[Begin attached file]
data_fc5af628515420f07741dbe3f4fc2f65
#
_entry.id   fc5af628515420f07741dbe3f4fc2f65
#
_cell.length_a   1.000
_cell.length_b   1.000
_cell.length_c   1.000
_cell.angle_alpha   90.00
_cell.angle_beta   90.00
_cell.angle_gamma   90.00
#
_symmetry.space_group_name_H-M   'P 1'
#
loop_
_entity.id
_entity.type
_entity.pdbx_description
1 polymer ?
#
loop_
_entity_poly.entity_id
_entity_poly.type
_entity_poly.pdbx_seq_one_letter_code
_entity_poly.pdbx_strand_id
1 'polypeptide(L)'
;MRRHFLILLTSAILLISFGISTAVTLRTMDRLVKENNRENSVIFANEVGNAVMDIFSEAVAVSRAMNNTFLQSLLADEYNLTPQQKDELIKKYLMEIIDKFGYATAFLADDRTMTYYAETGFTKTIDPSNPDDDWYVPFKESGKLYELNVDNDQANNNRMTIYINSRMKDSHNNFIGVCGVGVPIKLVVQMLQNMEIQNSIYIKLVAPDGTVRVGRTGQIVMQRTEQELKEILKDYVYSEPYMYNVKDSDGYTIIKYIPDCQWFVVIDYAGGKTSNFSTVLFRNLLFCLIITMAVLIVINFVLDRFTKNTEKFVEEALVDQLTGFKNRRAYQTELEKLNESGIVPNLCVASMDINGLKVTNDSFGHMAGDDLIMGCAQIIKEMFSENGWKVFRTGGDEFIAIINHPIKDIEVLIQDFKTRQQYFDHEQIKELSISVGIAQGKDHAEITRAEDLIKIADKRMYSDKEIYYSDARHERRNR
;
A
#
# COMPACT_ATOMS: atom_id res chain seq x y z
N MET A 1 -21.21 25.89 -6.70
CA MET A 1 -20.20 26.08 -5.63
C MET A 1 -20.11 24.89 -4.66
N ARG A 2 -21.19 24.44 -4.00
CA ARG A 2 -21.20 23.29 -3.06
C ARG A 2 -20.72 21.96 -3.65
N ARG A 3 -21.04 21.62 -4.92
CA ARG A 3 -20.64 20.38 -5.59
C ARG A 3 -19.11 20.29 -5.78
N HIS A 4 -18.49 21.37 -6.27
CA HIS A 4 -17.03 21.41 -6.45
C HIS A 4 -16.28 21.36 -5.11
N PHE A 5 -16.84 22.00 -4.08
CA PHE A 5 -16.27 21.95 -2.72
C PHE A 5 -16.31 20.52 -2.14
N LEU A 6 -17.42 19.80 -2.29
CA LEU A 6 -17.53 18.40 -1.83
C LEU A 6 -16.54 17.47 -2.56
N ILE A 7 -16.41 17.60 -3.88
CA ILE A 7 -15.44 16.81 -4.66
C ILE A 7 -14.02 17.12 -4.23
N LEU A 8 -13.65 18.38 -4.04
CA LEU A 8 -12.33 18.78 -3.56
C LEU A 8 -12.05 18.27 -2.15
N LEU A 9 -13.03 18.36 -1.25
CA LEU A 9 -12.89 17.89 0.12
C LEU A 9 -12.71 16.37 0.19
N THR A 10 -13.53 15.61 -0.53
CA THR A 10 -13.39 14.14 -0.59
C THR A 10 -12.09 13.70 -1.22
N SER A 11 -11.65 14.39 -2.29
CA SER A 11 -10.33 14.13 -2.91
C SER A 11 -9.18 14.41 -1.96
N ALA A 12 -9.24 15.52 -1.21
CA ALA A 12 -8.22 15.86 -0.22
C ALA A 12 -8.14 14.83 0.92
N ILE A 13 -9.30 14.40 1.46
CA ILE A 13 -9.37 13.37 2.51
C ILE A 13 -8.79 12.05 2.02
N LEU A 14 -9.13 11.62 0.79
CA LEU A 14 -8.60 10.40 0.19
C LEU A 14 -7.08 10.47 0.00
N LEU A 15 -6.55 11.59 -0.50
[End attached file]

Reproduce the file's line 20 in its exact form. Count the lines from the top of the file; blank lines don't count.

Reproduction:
loop_